Scripture has been the subject of a complex and diverse set of attacks rooted in a denial that human language is adequate for divine revelation. The neo-orthodox stream of thought, seeming to arise from within a christian worldview, argues that the transcendence of God makes it impossible for meaningful truth about him to inhere in the propositional statements of scripture. Paradoxical doctrines are thought to be evidence of this impossibility because they assert things that are contradictory and not meaningful in themselves. When a presuppositionally biblical view of language is taken into account with a consistent model of interpreting paradoxical doctrines, the propositional statements of scripture can be understood as meaningful, coherent, and true. Paradoxical doctrines, rather than being construed as counter-evidence of the adequacy of human language, emerge as the Bible's way of clearly and meaningfully expressing how God is transcendent.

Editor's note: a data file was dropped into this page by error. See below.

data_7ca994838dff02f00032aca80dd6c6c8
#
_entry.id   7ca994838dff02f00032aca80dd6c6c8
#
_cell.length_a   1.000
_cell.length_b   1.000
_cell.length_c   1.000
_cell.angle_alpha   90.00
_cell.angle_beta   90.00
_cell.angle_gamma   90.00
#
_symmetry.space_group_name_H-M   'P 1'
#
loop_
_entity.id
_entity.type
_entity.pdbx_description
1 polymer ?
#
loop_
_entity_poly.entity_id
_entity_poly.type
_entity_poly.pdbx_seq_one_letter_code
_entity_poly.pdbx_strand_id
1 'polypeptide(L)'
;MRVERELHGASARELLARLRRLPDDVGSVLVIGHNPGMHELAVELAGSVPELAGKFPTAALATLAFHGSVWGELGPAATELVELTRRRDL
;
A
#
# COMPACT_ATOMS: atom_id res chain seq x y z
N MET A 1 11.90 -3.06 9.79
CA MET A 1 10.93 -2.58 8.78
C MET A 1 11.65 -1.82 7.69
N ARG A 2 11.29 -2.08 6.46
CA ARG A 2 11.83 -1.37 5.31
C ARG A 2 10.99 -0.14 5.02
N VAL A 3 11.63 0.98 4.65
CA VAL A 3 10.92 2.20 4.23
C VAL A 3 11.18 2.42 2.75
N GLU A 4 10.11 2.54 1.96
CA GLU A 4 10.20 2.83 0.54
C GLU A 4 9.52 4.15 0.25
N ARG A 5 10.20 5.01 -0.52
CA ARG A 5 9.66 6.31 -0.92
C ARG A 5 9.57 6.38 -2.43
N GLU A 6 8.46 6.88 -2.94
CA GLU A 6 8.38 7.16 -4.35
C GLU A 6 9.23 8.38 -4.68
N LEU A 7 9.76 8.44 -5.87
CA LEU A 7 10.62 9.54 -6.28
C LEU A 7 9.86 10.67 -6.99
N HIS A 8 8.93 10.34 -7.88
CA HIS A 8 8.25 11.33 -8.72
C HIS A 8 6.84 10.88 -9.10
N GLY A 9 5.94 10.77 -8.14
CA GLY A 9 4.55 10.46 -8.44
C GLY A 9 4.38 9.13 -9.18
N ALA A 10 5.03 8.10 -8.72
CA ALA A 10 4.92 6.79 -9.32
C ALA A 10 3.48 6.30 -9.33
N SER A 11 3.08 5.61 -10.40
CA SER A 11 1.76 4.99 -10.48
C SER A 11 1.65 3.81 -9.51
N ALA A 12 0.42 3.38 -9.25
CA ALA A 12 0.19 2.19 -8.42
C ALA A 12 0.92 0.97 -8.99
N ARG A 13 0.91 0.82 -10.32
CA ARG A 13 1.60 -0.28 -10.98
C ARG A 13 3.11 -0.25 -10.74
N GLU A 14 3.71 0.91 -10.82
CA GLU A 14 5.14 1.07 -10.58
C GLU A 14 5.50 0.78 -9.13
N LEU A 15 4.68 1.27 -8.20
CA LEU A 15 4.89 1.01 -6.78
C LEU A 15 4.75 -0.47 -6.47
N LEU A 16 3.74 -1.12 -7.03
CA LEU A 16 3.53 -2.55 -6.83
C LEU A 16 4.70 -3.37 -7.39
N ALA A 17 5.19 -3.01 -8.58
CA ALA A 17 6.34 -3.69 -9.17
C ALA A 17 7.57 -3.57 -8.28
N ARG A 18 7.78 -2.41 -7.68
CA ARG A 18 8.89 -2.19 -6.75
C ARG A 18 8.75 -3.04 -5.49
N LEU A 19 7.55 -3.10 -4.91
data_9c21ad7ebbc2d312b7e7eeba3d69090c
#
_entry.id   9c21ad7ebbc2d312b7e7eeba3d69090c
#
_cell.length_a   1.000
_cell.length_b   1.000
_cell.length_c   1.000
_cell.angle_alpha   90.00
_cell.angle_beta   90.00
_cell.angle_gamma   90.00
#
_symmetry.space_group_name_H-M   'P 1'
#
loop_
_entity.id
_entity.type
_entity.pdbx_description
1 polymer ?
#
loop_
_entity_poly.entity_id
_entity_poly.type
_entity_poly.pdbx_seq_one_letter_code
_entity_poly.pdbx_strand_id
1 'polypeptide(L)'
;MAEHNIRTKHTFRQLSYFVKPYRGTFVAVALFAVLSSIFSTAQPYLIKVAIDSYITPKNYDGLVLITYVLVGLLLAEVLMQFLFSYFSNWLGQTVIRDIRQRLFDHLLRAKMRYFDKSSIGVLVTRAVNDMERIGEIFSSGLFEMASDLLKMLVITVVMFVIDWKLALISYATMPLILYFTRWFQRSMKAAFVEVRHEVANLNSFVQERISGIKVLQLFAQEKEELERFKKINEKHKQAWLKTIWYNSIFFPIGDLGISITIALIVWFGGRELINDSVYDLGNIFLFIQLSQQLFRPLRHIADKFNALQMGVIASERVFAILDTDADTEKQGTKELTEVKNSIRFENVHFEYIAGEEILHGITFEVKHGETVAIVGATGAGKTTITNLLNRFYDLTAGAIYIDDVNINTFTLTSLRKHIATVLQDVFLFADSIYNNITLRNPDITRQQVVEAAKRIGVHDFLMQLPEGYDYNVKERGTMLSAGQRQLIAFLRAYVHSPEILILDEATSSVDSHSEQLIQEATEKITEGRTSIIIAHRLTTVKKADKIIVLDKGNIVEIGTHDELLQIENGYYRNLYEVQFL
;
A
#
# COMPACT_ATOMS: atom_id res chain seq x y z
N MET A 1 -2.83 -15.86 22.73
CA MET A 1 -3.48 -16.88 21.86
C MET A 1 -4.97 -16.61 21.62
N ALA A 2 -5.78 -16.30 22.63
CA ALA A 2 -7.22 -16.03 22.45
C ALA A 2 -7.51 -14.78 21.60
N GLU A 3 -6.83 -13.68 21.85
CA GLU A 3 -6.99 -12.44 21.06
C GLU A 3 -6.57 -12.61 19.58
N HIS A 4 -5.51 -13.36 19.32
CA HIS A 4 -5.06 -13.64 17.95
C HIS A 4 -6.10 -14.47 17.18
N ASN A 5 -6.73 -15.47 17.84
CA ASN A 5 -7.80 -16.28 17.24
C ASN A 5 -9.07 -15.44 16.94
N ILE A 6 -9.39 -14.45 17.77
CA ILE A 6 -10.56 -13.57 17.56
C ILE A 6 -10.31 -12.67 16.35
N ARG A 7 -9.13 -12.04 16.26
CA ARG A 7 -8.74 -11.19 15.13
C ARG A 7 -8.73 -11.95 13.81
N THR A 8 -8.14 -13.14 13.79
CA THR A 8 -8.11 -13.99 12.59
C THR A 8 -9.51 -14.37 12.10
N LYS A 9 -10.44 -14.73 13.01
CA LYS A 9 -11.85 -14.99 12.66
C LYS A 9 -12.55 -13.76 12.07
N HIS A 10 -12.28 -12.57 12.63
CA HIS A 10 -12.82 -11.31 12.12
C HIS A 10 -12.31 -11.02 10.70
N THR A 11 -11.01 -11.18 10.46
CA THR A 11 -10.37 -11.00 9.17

Hussey, Paul B. Jr.
"Paradox: The Language of Transcendence,"
Diligence: Journal of the Liberty University Online Religion Capstone in Research and Scholarship: Vol. 6
, Article 3.
Available at: https://digitalcommons.liberty.edu/djrc/vol6/iss1/3